Both borrowers and lenders resort to desperate measures
|March 10, 2009||Posted by Jeffery J. Smith under Uncategorized|
Both borrowers and lenders resort to desperate measures
2009, late winter, this downturn keeps breaking records
People look everywhere for succor — except to economic justice? We trim, blend, and append five 2009 articles from: (1) Reuters, Mar 8, on protests; (2) AP, Mar 5, on foreclosures; (3) MarketWatch, Mar 3, on home sales by Ruth Mantell; (4) AP, Feb 20, on failed banks by Madlen Read; and (5) AP, Mar 5, on Euro banks by George Frey and Pan Pylas.
by Reuters, by AP, by Ruth Mantell, by Madlen Read, and by AP
- Protesters target US foreclosed-homes auctioneer
Protesters in Manhattan marched outside an auction of foreclosed homes, chanting and carrying signs reading, “Banks get bailed out, people get thrown out.”
The Bail Out the People Movement said their argument was not with would-be homebuyers but with banks and their backers. Major insurer American International Group and banking giant Citigroup Inc have received billions of US government funds.
“I’m sorry for anybody losing their home,” said one man going into the auction, adding he had a low-paying job. “This is probably my only way to ever get my own home.”
BOPM called on Washington to declare a moratorium on foreclosure and evictions. They said the foreclosures are in violation of the federal Housing and Economic Recovery Act.
The group plans to stage a major demonstration on Wall Street on April 3.
- Mortgage woes break records again in 4Q
A record 5.4 million American homeowners with a mortgage, or nearly 12%, were either behind on their payments or in foreclosure at the end of last year. Most were in the South despite low land prices there; however, employment was lower.
The Mortgage Bankers Association said the percentage of loans at least a month overdue or in foreclosure was up from 10% in the July-September quarter and up from about 8% a year earlier.
The delinquency rates for fixed-rate mortgages, not just the notorious ARMs, climbed in Q4.
- US Jan pending home sales down 7.7%
The number of new sales contracts on existing homes fell a seasonally adjusted 7.7% in January, the National Association of Realtors said. Their index is down 6.4% from a year earlier.
The Commerce Department estimated that sales of new homes fell 10.2% in January to a record-low annual rate, despite a record drop in prices. Sales were down 48.2% compared with a year earlier.
- The 2009 tally of failed US banks now at 14
Regulators closed Silver Falls Bank in Silverton OR — the 14th federally insured institution to fail this year, and the second based in Oregon.
Silver Falls Bank, a community bank that opened in May 2000, had $131.4 million in assets (loans, mostly) and $116.3 million in deposits as of Feb 9. The last Oregon-based bank to close was Beaverton-based Pinnacle Bank last week.
Citizens Bank of Corvallis OR is assuming Silver Falls Bank’s deposits, taking over its three branches, and buying about $13 million in assets, including cash, securities, (not all that secure lately), and overdraft loans.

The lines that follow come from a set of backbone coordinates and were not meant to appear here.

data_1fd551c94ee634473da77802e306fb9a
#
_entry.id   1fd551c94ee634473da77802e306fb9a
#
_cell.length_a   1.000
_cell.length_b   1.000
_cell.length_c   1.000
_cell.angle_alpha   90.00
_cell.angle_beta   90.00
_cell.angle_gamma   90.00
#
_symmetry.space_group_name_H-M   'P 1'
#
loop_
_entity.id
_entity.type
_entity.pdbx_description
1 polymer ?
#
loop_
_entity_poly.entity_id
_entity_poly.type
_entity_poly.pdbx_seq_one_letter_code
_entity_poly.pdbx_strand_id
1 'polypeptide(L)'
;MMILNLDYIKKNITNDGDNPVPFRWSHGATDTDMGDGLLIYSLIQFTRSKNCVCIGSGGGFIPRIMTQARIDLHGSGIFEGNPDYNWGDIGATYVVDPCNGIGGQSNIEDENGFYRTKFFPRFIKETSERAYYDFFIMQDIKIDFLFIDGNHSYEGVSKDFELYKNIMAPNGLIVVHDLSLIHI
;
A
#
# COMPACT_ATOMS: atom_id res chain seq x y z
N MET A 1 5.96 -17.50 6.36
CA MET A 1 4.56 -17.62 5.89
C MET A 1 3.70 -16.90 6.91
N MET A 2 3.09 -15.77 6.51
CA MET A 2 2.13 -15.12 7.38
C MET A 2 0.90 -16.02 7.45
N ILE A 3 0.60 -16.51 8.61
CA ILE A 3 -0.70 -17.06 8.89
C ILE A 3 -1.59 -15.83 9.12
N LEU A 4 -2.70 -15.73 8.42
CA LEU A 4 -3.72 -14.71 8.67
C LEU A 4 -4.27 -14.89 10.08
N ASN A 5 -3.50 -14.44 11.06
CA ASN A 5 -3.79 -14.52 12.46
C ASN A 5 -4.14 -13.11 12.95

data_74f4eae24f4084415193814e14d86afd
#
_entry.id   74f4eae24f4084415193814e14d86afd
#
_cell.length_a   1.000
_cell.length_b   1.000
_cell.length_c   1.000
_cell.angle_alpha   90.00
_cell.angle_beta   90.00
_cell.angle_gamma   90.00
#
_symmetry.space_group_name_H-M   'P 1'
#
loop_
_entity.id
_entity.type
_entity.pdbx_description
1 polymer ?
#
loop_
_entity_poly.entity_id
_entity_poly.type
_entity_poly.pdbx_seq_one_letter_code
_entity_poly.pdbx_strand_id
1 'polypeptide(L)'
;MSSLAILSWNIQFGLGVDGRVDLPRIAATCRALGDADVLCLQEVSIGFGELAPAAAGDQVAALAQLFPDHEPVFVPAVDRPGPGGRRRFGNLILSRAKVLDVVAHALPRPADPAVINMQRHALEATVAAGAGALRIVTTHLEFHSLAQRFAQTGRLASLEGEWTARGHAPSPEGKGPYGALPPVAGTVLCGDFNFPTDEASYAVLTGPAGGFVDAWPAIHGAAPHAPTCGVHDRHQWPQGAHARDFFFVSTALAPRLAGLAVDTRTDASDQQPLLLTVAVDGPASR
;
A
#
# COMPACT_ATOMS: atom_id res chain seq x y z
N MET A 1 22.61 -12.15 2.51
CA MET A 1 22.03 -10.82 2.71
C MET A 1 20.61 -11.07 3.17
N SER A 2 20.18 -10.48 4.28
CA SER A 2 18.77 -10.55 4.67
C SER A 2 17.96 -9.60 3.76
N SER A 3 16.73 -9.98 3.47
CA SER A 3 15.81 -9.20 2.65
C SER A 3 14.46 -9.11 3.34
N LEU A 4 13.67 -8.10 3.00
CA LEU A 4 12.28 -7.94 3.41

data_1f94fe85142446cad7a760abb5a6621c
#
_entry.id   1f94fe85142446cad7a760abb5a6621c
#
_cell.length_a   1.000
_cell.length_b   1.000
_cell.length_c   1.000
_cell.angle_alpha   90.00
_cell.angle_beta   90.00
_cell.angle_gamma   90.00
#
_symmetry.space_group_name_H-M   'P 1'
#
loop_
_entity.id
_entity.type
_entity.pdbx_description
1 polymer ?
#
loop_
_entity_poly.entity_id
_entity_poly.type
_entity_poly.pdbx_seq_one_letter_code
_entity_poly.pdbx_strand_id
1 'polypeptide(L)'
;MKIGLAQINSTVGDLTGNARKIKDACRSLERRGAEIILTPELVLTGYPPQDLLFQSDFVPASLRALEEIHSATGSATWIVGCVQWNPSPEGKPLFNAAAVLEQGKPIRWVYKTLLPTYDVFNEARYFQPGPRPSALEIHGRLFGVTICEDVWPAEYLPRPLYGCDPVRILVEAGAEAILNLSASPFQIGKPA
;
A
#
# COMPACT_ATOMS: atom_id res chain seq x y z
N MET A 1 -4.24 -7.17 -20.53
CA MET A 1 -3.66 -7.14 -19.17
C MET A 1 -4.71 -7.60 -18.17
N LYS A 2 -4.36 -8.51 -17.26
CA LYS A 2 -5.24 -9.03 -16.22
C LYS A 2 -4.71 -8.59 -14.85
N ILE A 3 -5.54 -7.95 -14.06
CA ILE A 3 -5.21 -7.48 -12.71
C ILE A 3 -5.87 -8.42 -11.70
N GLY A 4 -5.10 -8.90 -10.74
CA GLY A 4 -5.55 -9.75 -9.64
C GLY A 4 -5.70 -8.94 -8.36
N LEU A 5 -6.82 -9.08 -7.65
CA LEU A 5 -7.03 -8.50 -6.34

The Federal Deposit Insurance Corp, appointed receiver of Silver Falls Bank, will retain the bank’s remaining assets. The FDIC estimated the Silver Falls Bank’s failure will cost them $50 million.
The bank failure wave began last year, when 25 US banks were seized by regulators — more than in the previous five years combined.
Of the roughly 8,500 federally insured banks and thrifts, the FDIC had 171 on its confidential list of troubled institutions as of Sept 30. That was a nearly 50% jump from the second quarter and the highest tally since late 1995.
The FDIC has estimated they will lose as much as $40 billion through 2013. To replenish the fund — which now stands at a five-year low of about $35 billion — the agency has raised the insurance premiums banks and thrifts must pay.
JJS: Could cheap and plentiful money help?
- European, British central banks cut interest rates to record lows
The European Central Bank cut its main interest rate by a half percentage point to 1.5%. The Bank of England took its benchmark rate to 0.5% — both are historic lows.
Bond and currency markets priced in the possibility that the ECB will cut rates again in the months ahead. The euro slid 1.2% to $1.2498, having fallen earlier to a low of $1.2479 — its lowest level since late November. Lower rates work against a currency’s exchange rate by lowering the interest paid on loans denominated in that currency.
Earlier, the Bank of England said it would spend 75 billion pounds on debt, such as government securities and corporate bonds, by crediting the middleman banks’ accounts — effectively creating new money for banks to lend.
The European Central Bank can’t buy government bonds and buying assets in one country might open it to accusations of favoritism.
Since October, the ECB has cut its benchmark rate by 2.75 percentage points, much less than the Bank of England’s 4.5 percentage point cumulative reduction.
JJS: So much effort to achieve the impossible — perpetual growth — when we should accept slow-downs as natural as sleep and winter and learn to enjoy them. Economic justice could do that for us. Imagine no taxes on our efforts but a fair share of the commonwealth. Greater leisure from geonomics, anybody?
Jeffery J. Smith runs the Forum on Geonomics.
Conventional authorities admit to lands role in recession
Mainstream voices offer solutions as the economy worsens
Lets hope their cure is not worse than the disease
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